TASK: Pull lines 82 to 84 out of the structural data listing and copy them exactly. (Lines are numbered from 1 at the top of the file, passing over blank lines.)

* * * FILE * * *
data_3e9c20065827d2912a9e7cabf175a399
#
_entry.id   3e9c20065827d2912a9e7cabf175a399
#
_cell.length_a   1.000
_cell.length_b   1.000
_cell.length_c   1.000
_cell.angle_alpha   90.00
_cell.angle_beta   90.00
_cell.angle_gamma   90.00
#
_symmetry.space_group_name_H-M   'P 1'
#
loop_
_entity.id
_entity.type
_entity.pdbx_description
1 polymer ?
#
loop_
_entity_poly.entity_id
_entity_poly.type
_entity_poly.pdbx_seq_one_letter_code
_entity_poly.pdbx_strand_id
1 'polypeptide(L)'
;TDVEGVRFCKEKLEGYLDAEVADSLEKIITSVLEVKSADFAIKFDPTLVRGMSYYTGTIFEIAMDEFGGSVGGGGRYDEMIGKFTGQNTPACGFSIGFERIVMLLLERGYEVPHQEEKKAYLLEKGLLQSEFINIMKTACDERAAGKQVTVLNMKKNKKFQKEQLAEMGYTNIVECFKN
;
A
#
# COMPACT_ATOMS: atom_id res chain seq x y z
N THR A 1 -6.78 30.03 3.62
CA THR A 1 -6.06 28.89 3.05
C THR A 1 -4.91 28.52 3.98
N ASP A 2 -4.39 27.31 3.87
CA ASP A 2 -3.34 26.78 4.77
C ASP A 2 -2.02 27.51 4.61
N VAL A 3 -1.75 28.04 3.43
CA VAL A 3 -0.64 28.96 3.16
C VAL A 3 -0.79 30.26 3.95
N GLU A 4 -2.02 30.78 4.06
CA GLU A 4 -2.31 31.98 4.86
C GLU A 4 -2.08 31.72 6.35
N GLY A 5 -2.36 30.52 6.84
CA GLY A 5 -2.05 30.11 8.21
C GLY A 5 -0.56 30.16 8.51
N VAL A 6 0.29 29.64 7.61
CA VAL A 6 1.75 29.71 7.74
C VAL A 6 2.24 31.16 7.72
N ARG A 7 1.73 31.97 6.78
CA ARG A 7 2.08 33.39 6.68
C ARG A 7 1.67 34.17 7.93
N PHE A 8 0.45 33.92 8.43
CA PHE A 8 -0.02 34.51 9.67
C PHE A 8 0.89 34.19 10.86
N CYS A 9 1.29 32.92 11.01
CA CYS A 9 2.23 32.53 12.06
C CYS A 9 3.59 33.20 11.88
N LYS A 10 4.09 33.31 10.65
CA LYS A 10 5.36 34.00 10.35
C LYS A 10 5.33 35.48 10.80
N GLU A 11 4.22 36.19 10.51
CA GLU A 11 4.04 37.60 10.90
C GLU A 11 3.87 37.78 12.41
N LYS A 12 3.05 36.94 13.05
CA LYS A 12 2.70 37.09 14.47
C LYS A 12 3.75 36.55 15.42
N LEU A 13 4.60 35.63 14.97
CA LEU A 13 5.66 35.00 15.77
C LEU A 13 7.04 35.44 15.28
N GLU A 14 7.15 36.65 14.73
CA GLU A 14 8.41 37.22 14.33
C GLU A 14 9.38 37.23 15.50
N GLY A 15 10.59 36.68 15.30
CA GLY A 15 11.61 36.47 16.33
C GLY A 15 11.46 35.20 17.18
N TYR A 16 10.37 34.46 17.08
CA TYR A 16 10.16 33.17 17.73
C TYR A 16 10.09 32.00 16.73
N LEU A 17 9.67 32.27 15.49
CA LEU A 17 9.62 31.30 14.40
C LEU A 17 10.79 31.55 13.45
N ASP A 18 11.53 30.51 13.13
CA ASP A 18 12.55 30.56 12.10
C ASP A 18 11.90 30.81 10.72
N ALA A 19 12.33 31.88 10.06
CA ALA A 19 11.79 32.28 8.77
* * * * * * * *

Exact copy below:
N ASP A 18 11.53 30.51 13.13
CA ASP A 18 12.55 30.56 12.10
C ASP A 18 11.90 30.81 10.72